China is taking a global lead in two areas of innovation: in improving consumer products and the business models used to sell them; and in making manufacturing processes cheaper, quicker and better. Chinese firms now outsell foreign rivals in categories such as household appliances, Internet software and consumer electronics.
China has also been innovating new business models in the advertising industry, which is only one-eighth the size of America’s. While Western online firms generate most of their revenue from advertising, Chinese tech firms have had to find new ways to monetize consumers time spent online. For instance, Tencent (a giant that could potentially rival the likes of Facebook and Amazon) generates 90% of its revenue from online games, sales of virtual items on social platforms and e-commerce. Lessons can be learned from how Chinese firms are able to integrate all of these aspects to create an amazing user experience.
Social networks have evolved to become powerful media platforms with the ability for scale, reach and more sophisticated targeting. But with it has also come the even greater competition for consumers’ attention and participation. So how do you win in social?
Social needs to be considered early on in the planning stages and integrated with the rest of the campaign strategy. If it’s only used as a standalone tactic at the end, we’re missing a big trick. Sophisticated targeting means its no longer high frequency, but rather fewer, bigger activations and campaigns that will drive better results for brands. Paid social will also help to reduce waste and put the right quality, campaign-based content in front of the right people, scaling the story you want to tell. If used effectively and measurement results are invested in and incorporated into the campaign, social can drive better engagement and higher ROI than other channels. [ ATTRIBUTE: Please check: http://www.flickr.com/photos/[email protected]/8539048913 to find out how to attribute this image ]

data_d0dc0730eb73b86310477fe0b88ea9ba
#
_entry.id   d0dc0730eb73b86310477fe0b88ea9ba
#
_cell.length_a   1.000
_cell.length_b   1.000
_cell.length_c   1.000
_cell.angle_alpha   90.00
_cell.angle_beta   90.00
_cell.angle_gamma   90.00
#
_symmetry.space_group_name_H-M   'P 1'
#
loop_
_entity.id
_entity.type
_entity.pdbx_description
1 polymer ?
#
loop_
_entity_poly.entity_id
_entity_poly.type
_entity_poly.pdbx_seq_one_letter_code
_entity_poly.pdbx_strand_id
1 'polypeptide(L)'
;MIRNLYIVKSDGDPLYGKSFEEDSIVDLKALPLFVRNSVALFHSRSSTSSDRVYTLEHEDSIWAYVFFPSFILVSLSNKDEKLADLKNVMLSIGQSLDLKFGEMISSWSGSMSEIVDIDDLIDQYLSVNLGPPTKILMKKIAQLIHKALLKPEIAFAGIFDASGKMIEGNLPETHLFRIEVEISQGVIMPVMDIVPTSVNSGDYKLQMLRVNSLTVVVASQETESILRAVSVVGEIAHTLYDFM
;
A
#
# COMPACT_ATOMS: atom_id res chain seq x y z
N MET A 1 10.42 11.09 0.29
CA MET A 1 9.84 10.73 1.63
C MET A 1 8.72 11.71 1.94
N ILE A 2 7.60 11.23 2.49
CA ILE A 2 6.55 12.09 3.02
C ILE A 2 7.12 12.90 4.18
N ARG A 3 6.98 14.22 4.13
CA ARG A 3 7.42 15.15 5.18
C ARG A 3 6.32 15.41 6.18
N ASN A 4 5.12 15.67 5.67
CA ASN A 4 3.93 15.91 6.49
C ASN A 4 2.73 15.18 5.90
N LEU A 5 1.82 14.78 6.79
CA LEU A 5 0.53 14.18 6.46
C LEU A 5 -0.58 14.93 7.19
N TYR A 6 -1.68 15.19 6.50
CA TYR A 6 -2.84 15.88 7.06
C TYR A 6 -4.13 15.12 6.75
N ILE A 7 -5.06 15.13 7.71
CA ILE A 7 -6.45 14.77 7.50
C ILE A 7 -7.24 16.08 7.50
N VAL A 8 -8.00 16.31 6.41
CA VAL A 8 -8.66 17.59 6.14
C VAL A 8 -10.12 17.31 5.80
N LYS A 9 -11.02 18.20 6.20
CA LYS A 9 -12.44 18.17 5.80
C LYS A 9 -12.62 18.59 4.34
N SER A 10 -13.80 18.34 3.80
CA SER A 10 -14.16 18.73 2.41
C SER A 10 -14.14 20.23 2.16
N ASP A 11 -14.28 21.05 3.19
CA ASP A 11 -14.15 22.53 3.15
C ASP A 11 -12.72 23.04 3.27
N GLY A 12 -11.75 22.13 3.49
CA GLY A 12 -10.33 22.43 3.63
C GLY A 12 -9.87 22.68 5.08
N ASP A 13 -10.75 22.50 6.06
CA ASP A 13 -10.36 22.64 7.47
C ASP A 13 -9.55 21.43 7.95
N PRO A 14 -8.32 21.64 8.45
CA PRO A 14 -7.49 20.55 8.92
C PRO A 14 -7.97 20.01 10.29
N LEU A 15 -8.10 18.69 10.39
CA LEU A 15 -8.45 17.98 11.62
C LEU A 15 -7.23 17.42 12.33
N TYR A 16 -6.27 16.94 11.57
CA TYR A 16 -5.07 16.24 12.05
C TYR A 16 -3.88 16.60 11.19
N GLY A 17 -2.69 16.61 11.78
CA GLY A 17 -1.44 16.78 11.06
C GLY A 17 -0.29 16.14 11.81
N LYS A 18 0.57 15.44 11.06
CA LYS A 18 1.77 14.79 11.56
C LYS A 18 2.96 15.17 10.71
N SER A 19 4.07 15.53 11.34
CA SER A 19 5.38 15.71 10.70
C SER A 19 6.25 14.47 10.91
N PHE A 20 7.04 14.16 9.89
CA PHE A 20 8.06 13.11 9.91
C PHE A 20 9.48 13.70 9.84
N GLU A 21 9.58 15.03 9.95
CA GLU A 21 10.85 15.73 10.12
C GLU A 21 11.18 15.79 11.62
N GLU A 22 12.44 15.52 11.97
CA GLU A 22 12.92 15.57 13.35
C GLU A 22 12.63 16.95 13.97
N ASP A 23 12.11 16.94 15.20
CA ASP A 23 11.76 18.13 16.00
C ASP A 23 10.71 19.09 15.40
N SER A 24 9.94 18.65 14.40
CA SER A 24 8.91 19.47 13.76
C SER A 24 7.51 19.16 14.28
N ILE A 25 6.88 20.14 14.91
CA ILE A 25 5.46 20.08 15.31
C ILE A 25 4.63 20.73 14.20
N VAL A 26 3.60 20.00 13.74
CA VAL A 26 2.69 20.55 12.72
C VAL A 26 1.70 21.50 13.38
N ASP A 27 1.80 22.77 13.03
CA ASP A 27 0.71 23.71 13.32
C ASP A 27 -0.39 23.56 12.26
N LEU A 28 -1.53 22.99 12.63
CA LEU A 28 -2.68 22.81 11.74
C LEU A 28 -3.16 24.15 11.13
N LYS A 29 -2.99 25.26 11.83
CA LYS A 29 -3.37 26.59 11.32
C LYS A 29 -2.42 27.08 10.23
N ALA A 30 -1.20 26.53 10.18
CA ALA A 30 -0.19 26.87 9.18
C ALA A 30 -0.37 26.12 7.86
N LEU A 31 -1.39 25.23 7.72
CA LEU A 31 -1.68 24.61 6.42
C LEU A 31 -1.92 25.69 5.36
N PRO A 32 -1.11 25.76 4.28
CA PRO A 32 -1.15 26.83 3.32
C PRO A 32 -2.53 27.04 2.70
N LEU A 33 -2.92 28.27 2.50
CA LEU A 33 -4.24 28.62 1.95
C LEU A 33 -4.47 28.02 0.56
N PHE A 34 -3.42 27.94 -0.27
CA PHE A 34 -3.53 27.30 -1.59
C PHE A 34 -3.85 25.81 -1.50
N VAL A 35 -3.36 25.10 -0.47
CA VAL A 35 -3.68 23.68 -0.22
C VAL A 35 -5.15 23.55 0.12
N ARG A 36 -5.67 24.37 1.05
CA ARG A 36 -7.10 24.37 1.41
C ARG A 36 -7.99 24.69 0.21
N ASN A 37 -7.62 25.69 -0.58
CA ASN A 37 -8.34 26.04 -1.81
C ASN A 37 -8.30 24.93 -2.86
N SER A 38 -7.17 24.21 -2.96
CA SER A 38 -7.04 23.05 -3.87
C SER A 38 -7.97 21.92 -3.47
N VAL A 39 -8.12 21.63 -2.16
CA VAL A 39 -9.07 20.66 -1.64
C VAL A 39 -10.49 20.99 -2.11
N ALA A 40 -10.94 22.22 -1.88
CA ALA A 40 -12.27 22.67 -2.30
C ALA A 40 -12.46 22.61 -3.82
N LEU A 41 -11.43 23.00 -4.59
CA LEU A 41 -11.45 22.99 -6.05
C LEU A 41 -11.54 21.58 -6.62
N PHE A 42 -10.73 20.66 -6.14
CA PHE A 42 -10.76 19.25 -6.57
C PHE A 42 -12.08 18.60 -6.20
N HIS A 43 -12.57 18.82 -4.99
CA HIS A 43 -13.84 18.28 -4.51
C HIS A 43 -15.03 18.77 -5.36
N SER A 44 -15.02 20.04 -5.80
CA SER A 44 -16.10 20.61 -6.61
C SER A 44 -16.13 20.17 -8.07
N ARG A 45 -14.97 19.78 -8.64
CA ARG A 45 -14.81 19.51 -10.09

Meerkat app which was recognized as “the” app at SXSW earlier this year, has implemented new features in line with its vision of participatory media. With rival Periscope on Twitter, Meerkat has teamed up with Facebook, and is therefore shifting away from a live ‘broadcast to’ towards a ‘broadcast with’ your friends. Its new cameo feature lets you invite those watching your stream to take control of it for up to 60 seconds. The streaming app is becoming more intimate and allowing you to take part in events, conversations and moments with people and brands that you’re probably more familiar with.
This feature creates a unique opportunity for brands to build stories together with their fans. As opposed to a passive behaviour of watching live streams, fans can now have collaborative experiences all on video on their phone. But again, like it’s parent social media sites, you need to understand and leverage the platform that is right for your campaign.
It’s a new breed of proximity marketing. Wi-Fi Aware will let devices automatically find and connect to each other in nearby locations by continually scanning its surroundings, opening the door for even greater contextual awareness messages.
Better than beacon technology? Wi-Fi Aware doesn’t require the retailer or service to install special equipment, like Bluetooth transmitters for instance. Instead, it uses a procedure that allows mobile devices in proximity to find one another using “publish” and “subscribe” messages, and then lets end users enable connection-based services and apps.